Expanding competency-based education

Joe May (left), chancellor of the Dallas County Community College District in Texas, and other panel speakers are greeted by Sen. Lamar Alexander (right) before his committee’s hearing on innovation in higher education. (Photo: Matthew Dembicki)

A Senate committee that is preparing to rework the nation’s main higher education law focused on competency-based education (CBE) at a hearing Thursday where it explored innovative programs designed to serve a growing number of nontraditional college students.

The Senate Health, Education, Labor and Pensions Committee also heard about successes with dual enrollment, especially with the Dallas County Community College District (DCCCD) in Texas, which has partnered with 31 high schools through early college academies.

Senators on the committee were particularly interested in CBE as a way to help students attain the skills they need for available jobs at a pace that works for them — and how it could potentially save time and money for both students and taxpayers. Committee Chair Sen. Lamar Alexander (R-Tennessee) seemed open to testing CBE through a demonstration project — an idea proposed Deborah Bushway, a CBE consultant and former U.S. Education Department official.

Expanding CBE has challenges, she told the committee. First, there needs to be a standard definition of CBE across postsecondary education and its regulatory bodies. Second, CBE programs would have to be integrated in the federal financial aid system, which currently is centered on credit-hour programs. Both could be addressed as Congress reauthorizes the Higher Education Act.

Short-term Pell

While highlighting DCCCD’s dual-enrollment efforts — which allow high school students to simultaneously take high school and college-level courses — Chancellor Joe May told the committee that those successes are currently not captured in federal data or credited to participating institutions. Better data would help local and national policymakers determine promising practices, he said.

“Currently, these students are not fully counted toward our graduation and completion rates,” May said.

May also encouraged the committee to allow students to use Pell grants for short-term career and education programs — a provision that the House education committee has included in its bill to reauthorize HEA. Such flexibility would allow workers to earn a college degree an opportunity to improve their skills and their lives. It would also help employers connect with skilled workers needed for available jobs.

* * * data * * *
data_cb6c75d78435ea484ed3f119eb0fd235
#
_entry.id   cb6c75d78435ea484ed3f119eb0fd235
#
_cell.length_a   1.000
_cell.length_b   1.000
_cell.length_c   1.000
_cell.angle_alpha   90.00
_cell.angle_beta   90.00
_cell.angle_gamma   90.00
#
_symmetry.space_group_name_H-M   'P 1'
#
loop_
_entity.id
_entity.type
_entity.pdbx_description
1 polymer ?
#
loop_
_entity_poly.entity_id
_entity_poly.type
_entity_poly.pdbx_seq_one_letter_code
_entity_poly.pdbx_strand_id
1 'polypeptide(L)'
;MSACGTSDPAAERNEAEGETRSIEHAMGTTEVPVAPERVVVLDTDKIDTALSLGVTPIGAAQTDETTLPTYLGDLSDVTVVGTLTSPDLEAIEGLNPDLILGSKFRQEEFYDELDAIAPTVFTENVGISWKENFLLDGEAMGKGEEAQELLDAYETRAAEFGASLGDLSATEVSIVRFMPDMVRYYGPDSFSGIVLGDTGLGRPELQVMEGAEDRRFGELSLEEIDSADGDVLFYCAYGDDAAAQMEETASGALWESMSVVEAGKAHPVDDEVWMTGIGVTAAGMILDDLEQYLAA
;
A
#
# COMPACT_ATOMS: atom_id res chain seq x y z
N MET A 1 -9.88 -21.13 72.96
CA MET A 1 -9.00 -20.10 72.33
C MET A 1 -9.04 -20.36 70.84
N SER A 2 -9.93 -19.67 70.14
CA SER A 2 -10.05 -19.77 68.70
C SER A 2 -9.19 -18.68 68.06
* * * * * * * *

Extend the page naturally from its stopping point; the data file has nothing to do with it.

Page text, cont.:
“Our strategy should be to grow and not import talent because we cannot export poverty,” May said.

Atypical partnerships

The speakers at the hearing also noted various partnerships that they leveraged to improve student success. DCCCD, for example, was selected by the U.S. Education Department to test an innovative postsecondary program that it developed with Straightline, a non-accredited, non-institutional provider of postsecondary education. The program, which also includes guidance from two accreditors to ensure its quality, helps students earn an associate degree in business and criminal justice. Students can earn more than half of their degree through online courses, and they are eligible to receive federal student aid.

Linking loan repayment to a paycheck

The committee also heard about City University of New York’s Accelerated Study in Associate Programs (ASAP) and Boston’s Match Beyond, a nonprofit that helps low-income students earn quality college degrees at affordable prices to attain good jobs. Aside from quality academics, both programs focus on addressing other barriers that prevent students from succeeding. Match Beyond includes one-on-one coaches for students to help them with enrollment, academics and careers. ASAP helps students with tuition waivers, textbooks and transportation, providing its students with unlimited subway passes.

The programs have shown promising results. After two years of work at Match Beyond, nearly three-quarters of its 256 students have finished or are on track to finish an associate degree. Meanwhile, ASAP has served 33,800 students and has an average three-year graduation rate of 53 percent, compared to 25 percent for similar students.

A few senators also highlighted programs in their states. Sen. Orin Hatch (R-Utah) noted the online, multi-state Western Governors University, as well as Salt Lake Community College’s efforts with open educational resources, which can drastically reduce the cost of books and other materials for students. Sen. Johnny Isakson (R-Georgia) highlighted Georgia State University’s Panther Program, which uses predictive analytics to intervene before students drop out.

As the committee heard about these programs, members would occasionally stress the importance of providing safeguards to ensure rigorous programming.

“I think the key to innovation is to have better data,” said Sen. Elizabeth Warren (D-Massachusetts).

About the Author

Matthew Dembicki
is editor of Community College Daily.